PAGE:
Citi wants to pay bonuses
Citigroup Inc, which has received US$45 billion in federal bailout funds and potentially could have to raise more capital based on “stress test” results, is requesting permission from the Treasury Department to pay out special bonuses to certain workers, the Wall Street Journal said late on Tuesday. Citigroup is seeking Treasury permission to pay retention bonuses to workers it says are demoralized amid the company’s restructuring and the sharp drop in the value of its stock, the paper reported, citing people familiar with the matter. The Treasury Department hasn’t made a decision on the request, the paper said. The amount of bonuses requested wasn’t disclosed.
Bayer profits fall 44 percent
German pharmaceutical and chemical company Bayer AG said yesterday that its first-quarter net profit fell 44 percent as the global economic crisis cut sharply into demand. The Leverkusen-based company said net profit for the January to March period was down to 425 million euros (US$561 million) from 762 million euros a year earlier. Sales for the company fell 7.5 percent, dropping to 7.9 billion euros from 8.5 billion euros.
Sun’s losses balloon
Sun Microsystems Inc’s loss ballooned in the latest quarter as restructuring charges and a 20 percent drop in sales compounded the financial woes that Oracle Corp is set to inherit by acquiring Sun for US$7.4 billion. Sun, a server and software maker whose wobbly performance for most of the last decade pushed it into Oracle’s clutches, said after the market closed on Tuesday that it lost US$201 million, or US$0.27 per share, in the three months ended March 29. A year ago, Sun lost US$34 million, or US$0.04 per share.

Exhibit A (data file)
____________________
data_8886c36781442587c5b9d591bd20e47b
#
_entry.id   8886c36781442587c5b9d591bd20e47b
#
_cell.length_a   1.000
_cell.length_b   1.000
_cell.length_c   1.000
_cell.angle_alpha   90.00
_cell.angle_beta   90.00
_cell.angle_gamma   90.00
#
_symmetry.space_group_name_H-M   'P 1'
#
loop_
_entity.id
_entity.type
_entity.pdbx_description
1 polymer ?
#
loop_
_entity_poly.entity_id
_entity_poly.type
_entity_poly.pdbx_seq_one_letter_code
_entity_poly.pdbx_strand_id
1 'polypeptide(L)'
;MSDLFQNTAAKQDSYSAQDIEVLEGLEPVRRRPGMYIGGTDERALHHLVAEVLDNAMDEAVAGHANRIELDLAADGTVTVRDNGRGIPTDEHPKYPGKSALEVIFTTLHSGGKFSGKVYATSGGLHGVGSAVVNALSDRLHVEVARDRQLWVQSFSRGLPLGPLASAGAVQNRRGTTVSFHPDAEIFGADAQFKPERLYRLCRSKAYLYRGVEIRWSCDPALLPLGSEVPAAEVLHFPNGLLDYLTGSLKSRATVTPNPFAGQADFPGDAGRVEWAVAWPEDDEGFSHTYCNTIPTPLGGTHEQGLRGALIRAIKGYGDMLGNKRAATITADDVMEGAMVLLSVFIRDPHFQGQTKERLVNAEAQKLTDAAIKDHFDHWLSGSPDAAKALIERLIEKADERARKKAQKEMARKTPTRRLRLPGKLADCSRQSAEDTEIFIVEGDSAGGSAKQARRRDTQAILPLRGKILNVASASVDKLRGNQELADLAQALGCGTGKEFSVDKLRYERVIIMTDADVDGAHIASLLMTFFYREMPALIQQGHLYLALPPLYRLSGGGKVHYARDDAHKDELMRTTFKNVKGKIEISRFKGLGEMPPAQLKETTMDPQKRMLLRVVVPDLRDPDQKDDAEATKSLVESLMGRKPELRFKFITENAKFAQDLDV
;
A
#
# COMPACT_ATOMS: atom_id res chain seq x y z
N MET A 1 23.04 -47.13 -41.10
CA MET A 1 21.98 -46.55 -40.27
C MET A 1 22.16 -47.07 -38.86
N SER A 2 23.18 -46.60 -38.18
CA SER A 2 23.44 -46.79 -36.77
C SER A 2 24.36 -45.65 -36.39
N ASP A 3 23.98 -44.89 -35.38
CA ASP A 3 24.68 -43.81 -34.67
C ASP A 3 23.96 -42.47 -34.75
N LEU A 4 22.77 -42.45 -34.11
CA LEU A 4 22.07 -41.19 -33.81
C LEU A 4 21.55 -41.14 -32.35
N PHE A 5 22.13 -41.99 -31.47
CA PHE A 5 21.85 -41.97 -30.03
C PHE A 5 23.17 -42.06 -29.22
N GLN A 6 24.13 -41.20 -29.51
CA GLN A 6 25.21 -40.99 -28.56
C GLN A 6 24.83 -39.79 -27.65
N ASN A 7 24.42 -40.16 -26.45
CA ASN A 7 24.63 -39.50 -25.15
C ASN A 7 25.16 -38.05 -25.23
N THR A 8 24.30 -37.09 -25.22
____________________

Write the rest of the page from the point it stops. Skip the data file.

Surplus hits record high
South Korea achieved a record current account surplus of US$6.65 billion last month as imports fell more sharply than exports, the central bank said yesterday. The figure was the highest since January 1980 when records began and sharply up on a revised US$3.56 billion surplus in February, the Bank of Korea said in a report. South Korea’s current account, which measures trade, service and investment flows between the country and the rest of the world, had been in the black between October and December before it swung into deficit in January.
Confidence bounces back
European business and consumer confidence has bounced back this month for the first time in nearly two years. The European Commission says businesses and shoppers in both the 27-member EU and the 16 countries that use the euro are more optimistic for the first time since May 2007. Officials say yesterday’s report indicates “a clear improvement in sentiment in industry and among consumers.”
Recession likely hit bottom
Singapore’s worst-ever recession likely bottomed out in the first quarter, but the city-state faces a tepid recovery as global demand for its exports struggles to rebound, the central bank said yesterday. The country’s economy could shrink as much as 9 percent this year as a “deep and prolonged” global downturn batters sales abroad, which account for about 60 percent of GDP. The economy contracted 11.5 percent in the first quarter from a year earlier.